Roadbuilders work towards better partnerships with their stakeholders.
April 17, 2013 By Andrew Macklin
At the 2012 Ontario Road Builders Association convention in Toronto, one
common theme dominated the discussions: how do we work together to
build better roads?
At the 2012 Ontario Road Builders Association convention in Toronto, one common theme dominated the discussions: how do we work together to build better roads?
Government officials, equipment dealers, association representatives and contractors all contributed to the discussions as close to 400 people from across Ontario’s roadbuilding industry filled the halls at the Fairmont Royal York hotel in downtown Toronto.
Senior members of the Ontario Ministry of Transportation talked about improvements made in each stage of the process of getting provincial roads built. MTO executive director and chief engineer of asset management Steve Cripps discussed how alternative contract delivery models are becoming success stories in Ontario, leading to better-quality road construction projects. Those models will be used in some of the $3.1 billion worth of road projects budgeted across Ontario in 2013.
Part of what has made the process better has been the introduction of alternative contract delivery models offered by MTO, such as the design build major and design build minor models. The motivation behind the alternative delivery models is to provide better options, allocate appropriate risk, and promote partnerships and collaboration between business, government and community stakeholders. Two design build major projects are currently in procurement: the Highway 404 ATMS, and the Highway 401/Wonderland Road interchange in London. Across the next five years, MTO expects to offer 50-60 design build minor and 25-30 design build major projects. There is also the Construction Manager General Contractor contract model being utilized, which the MTO believes is beneficial for specialized projects such as complex bridge replacements like the current project on Highway 3 near Cayuga, south of Hamilton. As a result of these new delivery models being offered, the ministry has set up a Contract Innovations Office that provides information on the benefits of each delivery model for roadbuilders.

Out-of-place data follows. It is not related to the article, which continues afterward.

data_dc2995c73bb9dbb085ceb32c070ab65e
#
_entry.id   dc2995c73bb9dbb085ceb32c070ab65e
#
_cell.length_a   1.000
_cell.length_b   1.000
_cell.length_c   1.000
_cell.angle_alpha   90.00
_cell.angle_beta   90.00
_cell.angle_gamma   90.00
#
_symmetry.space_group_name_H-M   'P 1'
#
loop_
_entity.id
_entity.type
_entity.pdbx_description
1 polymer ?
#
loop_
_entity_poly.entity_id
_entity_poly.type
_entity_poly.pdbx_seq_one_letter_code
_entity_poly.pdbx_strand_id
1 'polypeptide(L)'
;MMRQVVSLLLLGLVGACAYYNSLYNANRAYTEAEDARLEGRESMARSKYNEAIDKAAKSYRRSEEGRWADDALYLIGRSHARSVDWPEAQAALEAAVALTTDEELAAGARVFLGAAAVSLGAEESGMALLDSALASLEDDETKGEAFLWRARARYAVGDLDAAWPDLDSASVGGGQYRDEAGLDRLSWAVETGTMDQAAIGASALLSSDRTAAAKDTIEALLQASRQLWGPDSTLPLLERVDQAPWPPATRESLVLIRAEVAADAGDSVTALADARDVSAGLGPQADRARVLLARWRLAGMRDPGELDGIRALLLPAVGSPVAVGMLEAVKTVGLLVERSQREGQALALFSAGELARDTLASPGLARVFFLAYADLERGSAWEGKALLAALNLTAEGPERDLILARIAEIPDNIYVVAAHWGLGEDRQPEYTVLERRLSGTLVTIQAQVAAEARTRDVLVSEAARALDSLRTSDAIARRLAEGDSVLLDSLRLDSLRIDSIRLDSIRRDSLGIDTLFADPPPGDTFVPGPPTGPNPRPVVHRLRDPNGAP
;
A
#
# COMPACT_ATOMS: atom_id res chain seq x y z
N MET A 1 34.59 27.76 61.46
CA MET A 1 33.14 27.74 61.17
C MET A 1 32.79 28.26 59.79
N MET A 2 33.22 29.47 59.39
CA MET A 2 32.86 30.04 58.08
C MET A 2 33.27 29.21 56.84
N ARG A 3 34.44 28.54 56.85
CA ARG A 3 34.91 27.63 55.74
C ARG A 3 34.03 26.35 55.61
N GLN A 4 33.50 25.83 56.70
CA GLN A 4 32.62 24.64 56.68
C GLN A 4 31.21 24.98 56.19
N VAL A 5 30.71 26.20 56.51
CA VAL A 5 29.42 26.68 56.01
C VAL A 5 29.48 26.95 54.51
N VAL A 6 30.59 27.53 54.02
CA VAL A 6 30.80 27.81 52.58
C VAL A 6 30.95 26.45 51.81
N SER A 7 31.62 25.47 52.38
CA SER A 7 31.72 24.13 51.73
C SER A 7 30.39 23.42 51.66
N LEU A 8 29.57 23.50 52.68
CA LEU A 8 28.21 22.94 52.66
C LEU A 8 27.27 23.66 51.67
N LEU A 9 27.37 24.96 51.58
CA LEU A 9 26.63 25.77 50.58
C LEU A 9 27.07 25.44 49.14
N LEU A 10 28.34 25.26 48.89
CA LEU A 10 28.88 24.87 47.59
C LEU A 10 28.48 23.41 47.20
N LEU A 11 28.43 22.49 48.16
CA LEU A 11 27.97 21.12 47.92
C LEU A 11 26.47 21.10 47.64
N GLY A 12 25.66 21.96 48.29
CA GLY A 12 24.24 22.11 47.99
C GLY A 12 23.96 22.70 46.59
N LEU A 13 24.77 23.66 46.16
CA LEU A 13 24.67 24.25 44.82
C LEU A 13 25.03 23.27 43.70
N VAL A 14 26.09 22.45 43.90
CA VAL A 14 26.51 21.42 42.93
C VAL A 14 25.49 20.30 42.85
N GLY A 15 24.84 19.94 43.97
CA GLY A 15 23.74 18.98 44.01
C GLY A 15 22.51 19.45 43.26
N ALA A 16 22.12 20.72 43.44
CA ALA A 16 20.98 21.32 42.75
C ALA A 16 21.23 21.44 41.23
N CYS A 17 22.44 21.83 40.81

One of the biggest improvements made in the relationship between ORBA and MTO has been an increase in the number of road tenders released in the first quarter of the year. In 2012, the Ministry of Transportation released 34 tenders for roadbuilding projects in Ontario. In 2013, that number has been increased to 47. Those 47 projects are worth an estimated $504 million. In order for the number of early tenders to continue to increase each year, the MTO has requested that ORBA provide them with updated, accurate and timely construction timelines, as well as invoices as soon as work is completed.
There are three significant roadbuilding projects being undertaken by MTO in 2013. Phase 1 of the expansion of Highway 407 will begin this spring. Phase 1 will expand the highway from Brock Road in Pickering to Harmony Road in Oshawa. The expected completion is 2015. Work will continue on the Windsor-Essex Parkway, also known as the Herb Gray Parkway, which will run through central Windsor in order to provide better traffic flow in and out of the Canada/U.S. border area. One of the most environmentally sensitive roadway expansions in Ontario’s recent history will also be in the construction phase in 2013: a 34-kilometre stretch of Highway 69 between Parry Sound and Sudbury will be twinned. These three projects involve significant investments from the ministry to provide better transportation systems in areas of identified need.
In addition to the roadwork being issued by MTO, Metrolinx is in the process of $18 billion worth of construction projects. In 2012, Metrolinx awarded 62 contracts worth $678,014,057 as part of its new construction program known as The Big Move. Metrolinx has projected that its next wave of transportation infrastructure projects will be worth $34 billion, creating 800,000-900,000 jobs and $110-$130 billion in economic benefit. These projects will involve the participation of ORBA’s membership through the ORBA/Metrolinx Joint Contractors Council.
The improvements being made to road tenders and delivery models weren’t the only improvements discussed at the forum. There were also discussions surrounding the improvement of the system for dispute resolution in Ontario. Based loosely on the model of dispute resolution currently used in British Columbia, contractors will now have the option of introducing a referee into the resolution process. A single referee will be available for disputes that are valued at less than $750,000, while disputes of a higher value will include a three-referee system. Unlike the B.C. model though, legal council will not be allowed to participate in the referee sessions.
The discussions held at the 86th annual ORBA Convention will continue to help growth relationships in the transportation industry with the expectation that these relationships will help to provide Ontario with stronger transportation infrastructure solutions moving forward.
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